NT police constable Zachary Rolfe entered the family home of Kumanjayi Walker in Yuendumu on 9 November 2019, in an attempt to arrest the 19-year-old Warlpiri man over having breached the conditions of a suspended sentence.
Despite the local police sergeant in charge having devised a nondisruptive way to take Walker into custody, Rolfe and constable Adam Eberl stormed the house.
According to Rolfe, he shot the teen at close range once, after Walker stabbed him with some scissors, and then twice more to protect Eberl.
Kumanjayi died two hours later in the Yuendumu police station. And Rolfe was subsequently charged with murder four days later.
A police officer being charged over the murder of a First Nations person is a distinctly rare event in Australia, despite the fact that Aboriginal deaths in custody have always been common occurrences within this settler colonial setting.
Indeed, if found guilty Rolfe would be the first Australian police officer ever convicted of the murder of a First Nations person.
However, last Monday, a last minute High Court decision saw the trial that was set to begin in the Northern Territory Supreme Court stayed to allow the higher court to deliberate upon one of the key findings made by territory judges in relation to the police officer’s case.
Protection from liability
The High Court intervened in the case less than an hour before it was set to take place on 23 August, as Crown prosecutor Philip Strickland SC sought special leave to appeal a recent decision made by the full bench of the NT Supreme Court in regard to Rolfe’s defence.
The Supreme Court justices agreed earlier this month that Rolfe can argue three defences, which will act independently of each other. The first line of defence is that the now 30-year-old police officer was acting in self-defence, while the second position is that he was acting in the course of his duty.
But it’s the third line of defence – that of acting in good faith – that’s under question.
Section 148B of the Police Administration Act 1978 (NT) provides that “a person is not civilly or criminally liable for an act done or omitted to be done by the person in good faith in the exercise of a power or performance of a function under this Act”.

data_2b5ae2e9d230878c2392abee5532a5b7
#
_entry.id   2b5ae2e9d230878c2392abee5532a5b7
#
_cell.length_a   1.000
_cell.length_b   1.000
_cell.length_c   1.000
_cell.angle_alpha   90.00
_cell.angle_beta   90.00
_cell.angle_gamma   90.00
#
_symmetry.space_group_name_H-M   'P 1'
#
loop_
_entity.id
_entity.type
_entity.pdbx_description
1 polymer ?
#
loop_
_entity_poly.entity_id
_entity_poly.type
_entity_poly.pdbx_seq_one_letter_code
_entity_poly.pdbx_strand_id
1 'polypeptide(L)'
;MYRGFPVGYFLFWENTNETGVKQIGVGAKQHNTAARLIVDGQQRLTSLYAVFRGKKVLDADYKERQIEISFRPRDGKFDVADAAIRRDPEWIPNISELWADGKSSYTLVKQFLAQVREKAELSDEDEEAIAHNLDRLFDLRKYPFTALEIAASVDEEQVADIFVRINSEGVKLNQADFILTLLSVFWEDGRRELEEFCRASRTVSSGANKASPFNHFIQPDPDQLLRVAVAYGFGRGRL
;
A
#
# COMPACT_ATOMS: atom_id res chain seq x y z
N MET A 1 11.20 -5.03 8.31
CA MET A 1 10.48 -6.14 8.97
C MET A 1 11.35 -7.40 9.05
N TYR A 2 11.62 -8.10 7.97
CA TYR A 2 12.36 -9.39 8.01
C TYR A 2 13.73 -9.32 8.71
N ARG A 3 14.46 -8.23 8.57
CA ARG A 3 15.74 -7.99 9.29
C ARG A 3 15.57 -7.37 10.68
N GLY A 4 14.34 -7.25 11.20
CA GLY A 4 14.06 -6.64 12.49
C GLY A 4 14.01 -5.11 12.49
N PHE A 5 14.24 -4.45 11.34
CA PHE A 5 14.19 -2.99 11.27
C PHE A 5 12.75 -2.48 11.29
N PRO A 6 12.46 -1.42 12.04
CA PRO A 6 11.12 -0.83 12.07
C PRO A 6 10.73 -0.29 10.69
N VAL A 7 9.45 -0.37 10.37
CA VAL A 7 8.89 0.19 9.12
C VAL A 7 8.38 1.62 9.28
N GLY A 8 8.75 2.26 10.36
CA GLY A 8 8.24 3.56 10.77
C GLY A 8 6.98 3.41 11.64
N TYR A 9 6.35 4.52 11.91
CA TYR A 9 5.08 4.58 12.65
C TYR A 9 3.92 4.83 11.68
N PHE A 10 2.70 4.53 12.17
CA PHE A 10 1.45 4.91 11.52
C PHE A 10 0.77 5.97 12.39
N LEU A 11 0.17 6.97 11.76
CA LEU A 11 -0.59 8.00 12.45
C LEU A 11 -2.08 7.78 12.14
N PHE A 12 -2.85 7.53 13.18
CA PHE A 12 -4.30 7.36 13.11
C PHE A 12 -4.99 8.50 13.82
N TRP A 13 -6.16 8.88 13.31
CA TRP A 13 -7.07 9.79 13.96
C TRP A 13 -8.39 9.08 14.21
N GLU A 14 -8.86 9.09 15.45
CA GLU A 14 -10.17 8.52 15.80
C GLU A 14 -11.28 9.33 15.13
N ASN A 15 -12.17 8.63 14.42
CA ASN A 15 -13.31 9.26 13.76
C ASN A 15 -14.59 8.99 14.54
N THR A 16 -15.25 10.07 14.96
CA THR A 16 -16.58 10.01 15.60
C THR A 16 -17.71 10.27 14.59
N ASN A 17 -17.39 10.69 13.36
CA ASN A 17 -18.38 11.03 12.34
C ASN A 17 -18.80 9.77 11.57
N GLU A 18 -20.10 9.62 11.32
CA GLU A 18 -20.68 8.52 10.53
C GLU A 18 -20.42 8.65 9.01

Justice never served
The Police Administration Amendment Act 2016 (NT) inserted this relatively new protection from liability into the Police Administration Act. And it took effect on 29 September 2018.
What this rather broad protection means is that if Rolfe’s lawyers can argue that he was simply performing a police function and did so in good faith – basically by his own account – he can be absolved of the crime of murder, regardless of whether his actions are objectively questionable.
Walker’s family has welcomed the High Court’s stay, which has been granted until 10 September, when the higher court will deliberate upon the matter. And it’s now thought that the trial may not commence until 2022.
Since the Royal Commission Into Aboriginal Deaths in Custody handed down its final report in 1991, there have been close to 480 further First Nations custodial deaths.
This year alone has seen a spate of such deaths, with nine Aboriginal people having died in the custody of either police or corrections.
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Paul Gregoire is a Sydney-based journalist and writer. He has a focus on human rights issues, encroachments on civil liberties, drug law reform, gender diversity and First Nations rights. Prior to Sydney Criminal Lawyers®, he wrote for VICE and was the news editor at Sydney’s City Hub.